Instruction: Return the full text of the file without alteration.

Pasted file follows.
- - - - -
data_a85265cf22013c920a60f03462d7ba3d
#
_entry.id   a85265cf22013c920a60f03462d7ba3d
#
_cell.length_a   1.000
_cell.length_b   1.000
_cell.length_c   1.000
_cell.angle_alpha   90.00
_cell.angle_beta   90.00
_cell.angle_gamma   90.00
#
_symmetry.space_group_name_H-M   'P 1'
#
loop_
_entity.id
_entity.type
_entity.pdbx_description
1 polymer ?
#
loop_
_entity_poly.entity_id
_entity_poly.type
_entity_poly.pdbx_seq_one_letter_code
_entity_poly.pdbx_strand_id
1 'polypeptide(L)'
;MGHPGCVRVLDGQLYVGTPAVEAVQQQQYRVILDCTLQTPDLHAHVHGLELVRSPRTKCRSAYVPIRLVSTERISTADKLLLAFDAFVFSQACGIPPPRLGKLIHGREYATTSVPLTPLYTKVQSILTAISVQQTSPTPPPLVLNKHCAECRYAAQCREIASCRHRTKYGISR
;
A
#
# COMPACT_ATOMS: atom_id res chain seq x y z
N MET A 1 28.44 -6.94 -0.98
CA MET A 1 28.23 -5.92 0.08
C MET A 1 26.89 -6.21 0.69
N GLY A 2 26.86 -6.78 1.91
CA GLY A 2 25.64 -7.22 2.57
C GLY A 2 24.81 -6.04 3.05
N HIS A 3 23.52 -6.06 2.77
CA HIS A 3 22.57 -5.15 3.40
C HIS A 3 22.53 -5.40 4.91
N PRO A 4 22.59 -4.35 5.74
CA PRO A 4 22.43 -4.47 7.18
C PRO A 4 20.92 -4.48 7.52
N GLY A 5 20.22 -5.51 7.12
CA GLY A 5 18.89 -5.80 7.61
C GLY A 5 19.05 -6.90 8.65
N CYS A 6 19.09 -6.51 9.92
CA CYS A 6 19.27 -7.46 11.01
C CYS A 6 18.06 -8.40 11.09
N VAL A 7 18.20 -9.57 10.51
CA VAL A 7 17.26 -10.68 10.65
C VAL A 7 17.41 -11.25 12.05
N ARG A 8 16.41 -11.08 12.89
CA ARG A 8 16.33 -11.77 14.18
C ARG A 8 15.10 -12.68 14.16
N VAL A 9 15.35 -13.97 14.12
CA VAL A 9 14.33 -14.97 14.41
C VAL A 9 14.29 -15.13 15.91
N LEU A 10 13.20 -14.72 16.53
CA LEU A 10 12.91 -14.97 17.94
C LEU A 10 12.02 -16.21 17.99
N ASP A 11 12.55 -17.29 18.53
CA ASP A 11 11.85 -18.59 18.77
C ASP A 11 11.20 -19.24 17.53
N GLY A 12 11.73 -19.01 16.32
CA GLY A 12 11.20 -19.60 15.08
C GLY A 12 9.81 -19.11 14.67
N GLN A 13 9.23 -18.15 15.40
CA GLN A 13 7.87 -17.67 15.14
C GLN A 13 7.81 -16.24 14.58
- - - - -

data_a85265cf22013c920a60f03462d7ba3d
#
_entry.id   a85265cf22013c920a60f03462d7ba3d
#
_cell.length_a   1.000
_cell.length_b   1.000
_cell.length_c   1.000
_cell.angle_alpha   90.00
_cell.angle_beta   90.00
_cell.angle_gamma   90.00
#
_symmetry.space_group_name_H-M   'P 1'
#
loop_
_entity.id
_entity.type
_entity.pdbx_description
1 polymer ?
#
loop_
_entity_poly.entity_id
_entity_poly.type
_entity_poly.pdbx_seq_one_letter_code
_entity_poly.pdbx_strand_id
1 'polypeptide(L)'
;MGHPGCVRVLDGQLYVGTPAVEAVQQQQYRVILDCTLQTPDLHAHVHGLELVRSPRTKCRSAYVPIRLVSTERISTADKLLLAFDAFVFSQACGIPPPRLGKLIHGREYATTSVPLTPLYTKVQSILTAISVQQTSPTPPPLVLNKHCAECRYAAQCREIASCRHRTKYGISR
;
A
#
# COMPACT_ATOMS: atom_id res chain seq x y z
N MET A 1 28.44 -6.94 -0.98
CA MET A 1 28.23 -5.92 0.08
C MET A 1 26.89 -6.21 0.69
N GLY A 2 26.86 -6.78 1.91
CA GLY A 2 25.64 -7.22 2.57
C GLY A 2 24.81 -6.04 3.05
N HIS A 3 23.52 -6.06 2.77
CA HIS A 3 22.57 -5.15 3.40
C HIS A 3 22.53 -5.40 4.91
N PRO A 4 22.59 -4.35 5.74
CA PRO A 4 22.43 -4.47 7.18
C PRO A 4 20.92 -4.48 7.52
N GLY A 5 20.22 -5.51 7.12
CA GLY A 5 18.89 -5.80 7.61
C GLY A 5 19.05 -6.90 8.65
N CYS A 6 19.09 -6.51 9.92
CA CYS A 6 19.27 -7.46 11.01
C CYS A 6 18.06 -8.40 11.09
N VAL A 7 18.20 -9.57 10.51
CA VAL A 7 17.26 -10.68 10.65
C VAL A 7 17.41 -11.25 12.05
N ARG A 8 16.41 -11.08 12.89
CA ARG A 8 16.33 -11.77 14.18
C ARG A 8 15.10 -12.68 14.16
N VAL A 9 15.35 -13.97 14.12
CA VAL A 9 14.33 -14.97 14.41
C VAL A 9 14.29 -15.13 15.91
N LEU A 10 13.20 -14.72 16.53
CA LEU A 10 12.91 -14.97 17.94
C LEU A 10 12.02 -16.21 17.99
N ASP A 11 12.55 -17.29 18.53
CA ASP A 11 11.85 -18.59 18.77
C ASP A 11 11.20 -19.24 17.53
N GLY A 12 11.73 -19.01 16.32
CA GLY A 12 11.20 -19.60 15.08
C GLY A 12 9.81 -19.11 14.67
N GLN A 13 9.23 -18.15 15.40
CA GLN A 13 7.87 -17.67 15.14
C GLN A 13 7.81 -16.24 14.58